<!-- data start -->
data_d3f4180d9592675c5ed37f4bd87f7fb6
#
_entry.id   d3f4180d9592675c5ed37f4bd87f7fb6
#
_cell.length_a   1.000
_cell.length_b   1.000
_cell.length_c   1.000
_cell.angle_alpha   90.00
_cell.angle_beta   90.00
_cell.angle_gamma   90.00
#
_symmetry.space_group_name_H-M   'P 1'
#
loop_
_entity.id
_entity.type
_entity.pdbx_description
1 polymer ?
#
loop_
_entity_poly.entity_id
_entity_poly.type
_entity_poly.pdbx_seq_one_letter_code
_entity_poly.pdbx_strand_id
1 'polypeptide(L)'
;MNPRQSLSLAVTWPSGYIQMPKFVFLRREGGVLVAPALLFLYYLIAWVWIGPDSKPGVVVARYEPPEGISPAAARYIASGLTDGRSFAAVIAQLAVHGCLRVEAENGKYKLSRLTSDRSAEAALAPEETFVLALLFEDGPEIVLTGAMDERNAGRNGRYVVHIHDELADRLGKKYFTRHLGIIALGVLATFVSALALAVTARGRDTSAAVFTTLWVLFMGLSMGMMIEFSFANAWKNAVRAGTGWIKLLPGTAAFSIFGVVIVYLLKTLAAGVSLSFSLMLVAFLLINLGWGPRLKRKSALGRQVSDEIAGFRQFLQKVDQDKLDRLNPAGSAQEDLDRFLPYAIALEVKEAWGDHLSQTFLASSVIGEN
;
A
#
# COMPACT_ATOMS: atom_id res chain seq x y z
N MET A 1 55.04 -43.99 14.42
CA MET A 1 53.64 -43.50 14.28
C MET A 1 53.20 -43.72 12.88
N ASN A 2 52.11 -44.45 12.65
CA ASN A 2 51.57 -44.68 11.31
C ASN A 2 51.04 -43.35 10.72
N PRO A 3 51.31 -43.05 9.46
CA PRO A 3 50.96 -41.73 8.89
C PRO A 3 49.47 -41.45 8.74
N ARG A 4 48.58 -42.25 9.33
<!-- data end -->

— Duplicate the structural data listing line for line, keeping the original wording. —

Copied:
data_d3f4180d9592675c5ed37f4bd87f7fb6
#
_entry.id   d3f4180d9592675c5ed37f4bd87f7fb6
#
_cell.length_a   1.000
_cell.length_b   1.000
_cell.length_c   1.000
_cell.angle_alpha   90.00
_cell.angle_beta   90.00
_cell.angle_gamma   90.00
#
_symmetry.space_group_name_H-M   'P 1'
#
loop_
_entity.id
_entity.type
_entity.pdbx_description
1 polymer ?
#
loop_
_entity_poly.entity_id
_entity_poly.type
_entity_poly.pdbx_seq_one_letter_code
_entity_poly.pdbx_strand_id
1 'polypeptide(L)'
;MNPRQSLSLAVTWPSGYIQMPKFVFLRREGGVLVAPALLFLYYLIAWVWIGPDSKPGVVVARYEPPEGISPAAARYIASGLTDGRSFAAVIAQLAVHGCLRVEAENGKYKLSRLTSDRSAEAALAPEETFVLALLFEDGPEIVLTGAMDERNAGRNGRYVVHIHDELADRLGKKYFTRHLGIIALGVLATFVSALALAVTARGRDTSAAVFTTLWVLFMGLSMGMMIEFSFANAWKNAVRAGTGWIKLLPGTAAFSIFGVVIVYLLKTLAAGVSLSFSLMLVAFLLINLGWGPRLKRKSALGRQVSDEIAGFRQFLQKVDQDKLDRLNPAGSAQEDLDRFLPYAIALEVKEAWGDHLSQTFLASSVIGEN
;
A
#
# COMPACT_ATOMS: atom_id res chain seq x y z
N MET A 1 55.04 -43.99 14.42
CA MET A 1 53.64 -43.50 14.28
C MET A 1 53.20 -43.72 12.88
N ASN A 2 52.11 -44.45 12.65
CA ASN A 2 51.57 -44.68 11.31
C ASN A 2 51.04 -43.35 10.72
N PRO A 3 51.31 -43.05 9.46
CA PRO A 3 50.96 -41.73 8.89
C PRO A 3 49.47 -41.45 8.74
N ARG A 4 48.58 -42.25 9.33